Cleaning Up the Mississippi River
LSU Boyd Professor tracks 100-year history
BATON ROUGE – LSU College of the Coast & Environment Boyd Professor R. Eugene Turner
reconstructed a 100-year record chronicling water quality trends in the lower Mississippi
River by compiling water quality data collected from 1901 to 2019 by federal and state
agencies as well as the New Orleans Sewerage and Water Board. The Mississippi River
is the largest river in North America with about 30 million people living within its
watershed. Turner focused on data that tracked the water’s acidity through pH levels
and concentrations of bacteria, oxygen, lead and sulphate in this study published in Ambio, a journal of the Royal Swedish Academy of Sciences.
Rivers have historically been used as disposal sites worldwide. From the polluted Cuyahoga River in Cleveland, Ohio that caught fire to the Mississippi River where sewage was dumped resulting in increases in lead and decreases in oxygen, rivers were environmentally hazardous until the passage of the U.S. Clean Water Act in 1972. The Clean Water Act as well as the Clean Air Act, the Toxic Substances Control Act and others established a federal structure to reduce pollutant discharges into the environment and gave the Environmental Protection Agency the authority to restrict the amounts and uses of certain toxic chemicals such as lead. Turner’s study assesses changes in water quality before and after the Clean Water Act and Clean Air Act went into effect. The water quality data he compiled were collected from four locations on the southern end of the Mississippi River at St. Francisville, Plaquemine, two locations in New Orleans and at Belle Chasse, Louisiana.
His research found that after these environmental policies were put into place, bacterial concentrations decreased by about 3 orders of magnitude, oxygen content increased, lead concentrations decreased and sulphate concentrations declined less dramatically. His research also found that as sulfur dioxide emissions peaked in 1965, the river’s pH dropped to a low of 5.8. In the U.S., natural water falls between 6.5 and 8.5 with 7.0 being neutral. However, as sulfur dioxide emissions declined in 2019, the pH of the river was restored to an average of 8.2.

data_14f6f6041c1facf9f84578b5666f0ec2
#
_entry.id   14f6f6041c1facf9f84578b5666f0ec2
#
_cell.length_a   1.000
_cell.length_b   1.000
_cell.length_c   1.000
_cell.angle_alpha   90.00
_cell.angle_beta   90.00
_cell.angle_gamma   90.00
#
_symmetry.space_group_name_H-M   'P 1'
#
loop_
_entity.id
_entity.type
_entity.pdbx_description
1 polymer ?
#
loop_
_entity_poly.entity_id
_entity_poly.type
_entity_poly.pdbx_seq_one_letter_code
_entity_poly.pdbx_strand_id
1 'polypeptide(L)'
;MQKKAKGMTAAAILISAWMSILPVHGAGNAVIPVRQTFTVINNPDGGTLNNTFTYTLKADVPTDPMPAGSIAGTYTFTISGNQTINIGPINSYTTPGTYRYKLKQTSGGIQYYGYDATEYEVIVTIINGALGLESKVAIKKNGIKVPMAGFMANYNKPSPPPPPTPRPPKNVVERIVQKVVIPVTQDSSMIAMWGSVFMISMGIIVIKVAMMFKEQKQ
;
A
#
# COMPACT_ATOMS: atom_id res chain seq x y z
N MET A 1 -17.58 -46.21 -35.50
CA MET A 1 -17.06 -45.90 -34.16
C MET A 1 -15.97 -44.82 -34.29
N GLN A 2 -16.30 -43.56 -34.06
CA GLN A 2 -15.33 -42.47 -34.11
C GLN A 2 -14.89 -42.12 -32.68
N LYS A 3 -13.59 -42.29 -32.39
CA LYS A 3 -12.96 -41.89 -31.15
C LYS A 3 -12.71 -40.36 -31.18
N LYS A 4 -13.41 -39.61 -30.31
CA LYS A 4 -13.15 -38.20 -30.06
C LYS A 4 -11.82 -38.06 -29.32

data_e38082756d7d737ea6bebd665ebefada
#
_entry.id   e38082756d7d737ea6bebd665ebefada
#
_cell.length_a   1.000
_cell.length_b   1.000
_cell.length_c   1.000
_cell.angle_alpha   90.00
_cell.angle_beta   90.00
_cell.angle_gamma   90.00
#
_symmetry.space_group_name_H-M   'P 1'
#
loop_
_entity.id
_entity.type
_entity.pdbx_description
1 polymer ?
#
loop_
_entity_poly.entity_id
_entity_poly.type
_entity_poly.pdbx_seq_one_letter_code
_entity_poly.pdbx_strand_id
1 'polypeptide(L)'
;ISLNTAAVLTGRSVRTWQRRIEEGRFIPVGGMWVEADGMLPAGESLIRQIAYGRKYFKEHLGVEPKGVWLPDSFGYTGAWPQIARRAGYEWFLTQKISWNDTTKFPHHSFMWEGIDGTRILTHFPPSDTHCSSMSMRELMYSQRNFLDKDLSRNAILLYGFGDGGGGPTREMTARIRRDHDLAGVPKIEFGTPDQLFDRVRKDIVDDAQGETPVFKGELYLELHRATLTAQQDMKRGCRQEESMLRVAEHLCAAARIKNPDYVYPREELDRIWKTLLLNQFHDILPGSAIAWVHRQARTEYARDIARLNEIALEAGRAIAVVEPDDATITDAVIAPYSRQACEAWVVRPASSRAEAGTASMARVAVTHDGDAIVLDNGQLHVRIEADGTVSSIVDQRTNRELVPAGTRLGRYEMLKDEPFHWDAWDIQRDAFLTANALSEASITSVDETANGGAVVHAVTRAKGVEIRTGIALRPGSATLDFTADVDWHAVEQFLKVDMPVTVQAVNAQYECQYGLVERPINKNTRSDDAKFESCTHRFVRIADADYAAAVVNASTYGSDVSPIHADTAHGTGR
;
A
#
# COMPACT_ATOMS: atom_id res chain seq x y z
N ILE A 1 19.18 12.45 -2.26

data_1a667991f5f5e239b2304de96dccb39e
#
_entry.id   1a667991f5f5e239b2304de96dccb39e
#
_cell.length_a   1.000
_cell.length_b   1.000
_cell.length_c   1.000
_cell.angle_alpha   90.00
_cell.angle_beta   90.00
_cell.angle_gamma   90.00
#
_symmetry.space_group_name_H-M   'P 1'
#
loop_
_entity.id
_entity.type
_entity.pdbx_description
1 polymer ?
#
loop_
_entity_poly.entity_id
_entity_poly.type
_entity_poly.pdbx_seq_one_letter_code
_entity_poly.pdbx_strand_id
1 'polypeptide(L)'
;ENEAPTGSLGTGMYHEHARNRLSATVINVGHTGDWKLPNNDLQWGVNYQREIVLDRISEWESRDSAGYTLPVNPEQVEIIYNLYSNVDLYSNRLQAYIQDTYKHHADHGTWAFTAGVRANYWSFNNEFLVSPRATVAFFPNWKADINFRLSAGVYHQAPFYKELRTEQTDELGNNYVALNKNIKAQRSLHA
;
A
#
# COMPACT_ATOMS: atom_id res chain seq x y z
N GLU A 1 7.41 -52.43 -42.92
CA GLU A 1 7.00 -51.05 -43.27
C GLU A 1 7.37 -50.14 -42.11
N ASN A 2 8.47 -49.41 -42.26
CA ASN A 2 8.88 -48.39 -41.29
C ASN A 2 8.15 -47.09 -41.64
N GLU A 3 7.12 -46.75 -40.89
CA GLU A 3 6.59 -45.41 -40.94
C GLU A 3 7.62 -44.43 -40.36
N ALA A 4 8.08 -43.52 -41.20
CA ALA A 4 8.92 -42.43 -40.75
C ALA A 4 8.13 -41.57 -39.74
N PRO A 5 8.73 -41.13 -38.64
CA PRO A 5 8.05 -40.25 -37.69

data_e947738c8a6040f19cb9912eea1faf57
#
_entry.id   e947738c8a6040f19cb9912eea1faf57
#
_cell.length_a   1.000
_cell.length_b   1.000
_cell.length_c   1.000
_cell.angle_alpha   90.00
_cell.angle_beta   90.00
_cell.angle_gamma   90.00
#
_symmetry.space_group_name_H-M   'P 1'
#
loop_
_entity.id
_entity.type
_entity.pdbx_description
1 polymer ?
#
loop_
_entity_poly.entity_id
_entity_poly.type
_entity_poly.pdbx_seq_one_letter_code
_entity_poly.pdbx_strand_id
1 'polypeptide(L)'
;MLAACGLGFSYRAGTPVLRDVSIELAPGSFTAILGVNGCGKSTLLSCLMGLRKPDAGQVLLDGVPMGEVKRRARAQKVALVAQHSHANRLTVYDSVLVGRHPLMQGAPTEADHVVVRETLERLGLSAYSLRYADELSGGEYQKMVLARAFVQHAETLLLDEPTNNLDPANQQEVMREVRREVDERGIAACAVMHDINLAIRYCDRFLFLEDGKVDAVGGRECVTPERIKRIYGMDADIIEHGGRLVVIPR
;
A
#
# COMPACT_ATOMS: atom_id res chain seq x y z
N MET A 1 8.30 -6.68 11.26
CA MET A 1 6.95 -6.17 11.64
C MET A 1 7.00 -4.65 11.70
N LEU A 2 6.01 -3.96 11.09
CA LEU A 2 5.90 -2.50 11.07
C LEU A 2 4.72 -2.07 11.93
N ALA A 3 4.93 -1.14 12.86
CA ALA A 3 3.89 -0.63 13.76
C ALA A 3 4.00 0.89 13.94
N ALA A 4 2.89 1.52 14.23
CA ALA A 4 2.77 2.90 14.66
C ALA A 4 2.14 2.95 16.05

“The promulgation and acceptance of the Clean Water Act and Clean Air Act demonstrates how public policy can change for the better and help everyone who is demonstrably ‘downstream’ in a world of cycling pollutants,” Turner said.
Consistent vigilance and monitoring are necessary to ensure water quality in the Mississippi River and northern Gulf of Mexico. Plastics fill oceans, pharmaceuticals are distributed in sewage and COVID-19 virus and other viruses spread in partially treated sewerage wastes from aging septic tanks, unconstrained wetland treatment systems with insufficient hydrologic controls and overloaded treatment systems.
New pollutants are added to the river each year, which will require monitoring and testing. Unfortunately, lead monitoring has stopped, but decades of sustained and effective efforts at a national scale created water quality improvements and are an example for addressing new and existing water quality challenges, Turner said.
Declining bacteria, lead, and sulphate, and rising pH and oxygen in the lower Mississippi
River, Ambio: https://link.springer.com/article/10.1007/s13280-020-01499-2
Contact Alison Satake
LSU Media Relations